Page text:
Participating in a Punjab and Maharashtra cooperative bank event in Bombay H R Khan Deputy Governor of the RBI said the apex bank would soon implement the suggestions made by the Malegam Committee on the cooperative banks.
The committee, among other things, has recommended a dual approach of having a board of directors appoint a board of management to run the cooperative banks and a relaxation of entry norms for the cooperative banks in the areas not yet covered by banking services, the RBI deputy added.
Mr Khan urged the cooperative banks to put in their utmost efforts to expand their business as their growth thus far leaves a lot to be desired. The share of the cooperative banks in banking business has gone down from six percent to a mere two percent, he noted.
However, the RBI deputy governor lauded the cooperative banking sector for improving its assets quality and accomplishing mergers of weaker links with stronger ones in its chain.
Main recommendations of Malegam Report
UCBs play a useful role and there is need for a greater presence of UCBs in unbanked districts and in centers having population less than 5 lakh. It is necessary to encourage new entrants to open banks and branches in States and Districts which are unbanked or inadequately banked. It is equally necessary to discourage new entrants from opening branches in Districts and population centers which are already adequately banked.
The existing well managed co-operative credit societies meeting certain financial criteria like profits, capital adequacy, NPAs’ proportion etc. should be given priority for granting licenses as urban co-operative banks particularly in unbanked or inadequately banked centers.
Organization Structure of New UCBs
There should be segregation of the ownership of the UCB as a co-operative society from its functioning as a bank. The new organization structure shall consist of a Board of Management in addition to the Board of Directors.
The Board of Directors (BoD) would be elected in accordance with the provisions of the respective Co-operative Societies Acts and would be regulated and controlled by the RCS / CRCS.
The (BoD) will establish a Board of Management (BoM), consisting of persons with professional skills, which shall be entrusted with the responsibility for the control and direction of the affairs of the Bank assisted by a CEO who shall have the responsibility for the management of the Bank.
RBI would have unfettered powers to control and regulate the functioning of the UCB and of its BoM and of the CEO in exactly the same way as it controls and regulates the functioning of the Board of Directors and the Chief Executive in the case of a commercial bank.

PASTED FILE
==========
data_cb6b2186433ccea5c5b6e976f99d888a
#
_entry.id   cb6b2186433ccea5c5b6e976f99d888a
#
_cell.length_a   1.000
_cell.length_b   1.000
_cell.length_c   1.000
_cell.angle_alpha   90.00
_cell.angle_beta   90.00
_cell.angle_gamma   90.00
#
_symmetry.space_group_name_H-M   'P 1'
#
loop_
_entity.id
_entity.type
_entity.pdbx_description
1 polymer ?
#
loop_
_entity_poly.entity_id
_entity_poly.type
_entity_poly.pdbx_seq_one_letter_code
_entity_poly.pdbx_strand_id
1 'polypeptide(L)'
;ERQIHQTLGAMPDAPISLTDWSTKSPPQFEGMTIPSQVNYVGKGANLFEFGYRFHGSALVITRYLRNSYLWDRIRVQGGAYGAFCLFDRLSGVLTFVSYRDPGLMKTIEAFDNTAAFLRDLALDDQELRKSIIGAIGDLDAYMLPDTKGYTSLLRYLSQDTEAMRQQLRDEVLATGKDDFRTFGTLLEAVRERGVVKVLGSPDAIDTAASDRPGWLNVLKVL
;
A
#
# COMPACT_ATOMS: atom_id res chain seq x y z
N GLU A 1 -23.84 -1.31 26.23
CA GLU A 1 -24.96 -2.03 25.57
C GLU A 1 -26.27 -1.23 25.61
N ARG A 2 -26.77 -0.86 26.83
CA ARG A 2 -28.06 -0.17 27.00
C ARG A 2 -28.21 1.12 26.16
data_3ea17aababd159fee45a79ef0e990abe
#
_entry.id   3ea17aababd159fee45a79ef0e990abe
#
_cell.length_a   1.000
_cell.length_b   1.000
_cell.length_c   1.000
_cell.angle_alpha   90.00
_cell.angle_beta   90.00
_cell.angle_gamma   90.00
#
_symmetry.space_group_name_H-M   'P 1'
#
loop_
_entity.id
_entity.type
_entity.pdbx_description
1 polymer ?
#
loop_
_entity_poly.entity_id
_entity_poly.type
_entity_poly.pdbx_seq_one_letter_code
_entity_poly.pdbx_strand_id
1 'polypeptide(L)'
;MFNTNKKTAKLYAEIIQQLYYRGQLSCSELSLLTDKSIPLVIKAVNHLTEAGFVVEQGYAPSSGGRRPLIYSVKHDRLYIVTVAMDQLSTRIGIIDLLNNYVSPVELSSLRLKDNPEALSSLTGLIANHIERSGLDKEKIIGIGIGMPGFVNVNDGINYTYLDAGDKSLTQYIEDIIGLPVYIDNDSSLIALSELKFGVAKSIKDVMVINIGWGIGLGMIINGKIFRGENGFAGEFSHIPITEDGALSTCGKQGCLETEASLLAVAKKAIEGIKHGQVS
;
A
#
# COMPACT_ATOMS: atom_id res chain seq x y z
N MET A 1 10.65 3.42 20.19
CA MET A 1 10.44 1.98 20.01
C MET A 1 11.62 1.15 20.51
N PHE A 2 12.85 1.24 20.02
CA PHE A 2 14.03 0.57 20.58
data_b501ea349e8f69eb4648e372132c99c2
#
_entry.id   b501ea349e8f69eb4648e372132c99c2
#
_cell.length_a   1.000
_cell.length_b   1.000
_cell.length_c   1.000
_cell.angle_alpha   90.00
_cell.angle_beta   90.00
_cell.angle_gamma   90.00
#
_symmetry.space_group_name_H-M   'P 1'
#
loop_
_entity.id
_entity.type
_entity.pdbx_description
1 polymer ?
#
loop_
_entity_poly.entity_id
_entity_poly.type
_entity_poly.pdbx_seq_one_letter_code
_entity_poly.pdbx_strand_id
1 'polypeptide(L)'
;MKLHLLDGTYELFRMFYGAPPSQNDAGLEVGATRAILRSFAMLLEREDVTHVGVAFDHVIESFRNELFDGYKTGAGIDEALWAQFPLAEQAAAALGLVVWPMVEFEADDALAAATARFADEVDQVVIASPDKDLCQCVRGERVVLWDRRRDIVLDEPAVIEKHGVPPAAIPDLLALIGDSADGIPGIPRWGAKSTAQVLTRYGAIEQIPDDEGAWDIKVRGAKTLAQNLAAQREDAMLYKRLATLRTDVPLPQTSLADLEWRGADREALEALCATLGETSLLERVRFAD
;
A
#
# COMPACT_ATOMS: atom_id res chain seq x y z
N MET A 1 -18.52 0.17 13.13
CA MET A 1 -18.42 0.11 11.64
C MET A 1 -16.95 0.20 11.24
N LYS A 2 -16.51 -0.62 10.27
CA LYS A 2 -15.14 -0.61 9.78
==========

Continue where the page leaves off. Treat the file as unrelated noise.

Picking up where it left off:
It should be made a condition of the license that every new UCB should be required to have a Board of Management (BoM) to be appointed by the Board of Directors (BoD) and a Chief Executive Officer (CEO) to be appointed by the BoM. While the BoD will be responsible for laying down the broad contours of strategy, the BoM will be vested with the mandate to direct and control the day-to-day operations of the UCB within the limits set by the BoD. At least 51 per cent of the members of the BoM should have special knowledge or practical experience in the matters specified in Section 10 A(2) of the B. R. Act, 1949.
Members of the BoD can be members of the BOM provided they fulfill the conditions specified. Members of the BoM can be paid such sitting fees as the BOD may decide subject to a ceiling to be specified by RBI. The BoM to follow a Code of Corporate Governance to be specified by RBI.
The CEO shall be responsible for the management of the whole or substantially the whole of the affairs of the UCB but shall be subject to the control and direction of the BoM. The appointment of the CEO shall be subject to the prior approval of RBI.
Audit by a Chartered Accountant to be appointed by the BoM from out of a panel of approved auditors maintained by RBI and subject to rotation after four years.
There should be two separate Umbrella Organizations viz. a national level organization which provides payments and settlement services and other services normally provided by central banks as also liquidity support to its members; and one or more organizations which provide the management, IT, training and other services which the UCB sector needs.
The national level UO should preferably be in the form of a multi-state UCB with membership being restricted to and mandatory for all UCBs other than scheduled UCBs.
Member UCBs should be required to maintain their CRR in the form of deposits with the UO.
The UO should invest its funds only in the form of balances with RBI, deposits with commercial banks or in SLR securities and in no other form.
The UO should offer Repos and Reverse Repos facilities to UCBs in the same manner as RBI offers to commercial banks and at the same rates of interest. In turn, it should enjoy Repos and Reverse Repos facilities with RBI.
UCBs can avail of Repos facilities only to the extent of their excess SLR holdings.
Until the Payments and Settlements facilities are provided directly to UCBs, the UO will act as a gateway to provide these services for a fee to UCBs. In turn, the UO will be a member of the Payments and Settlement System.
Being a UCB, the UO would have a Board of Management and will be subject to the regulation, supervision and inspection of RBI.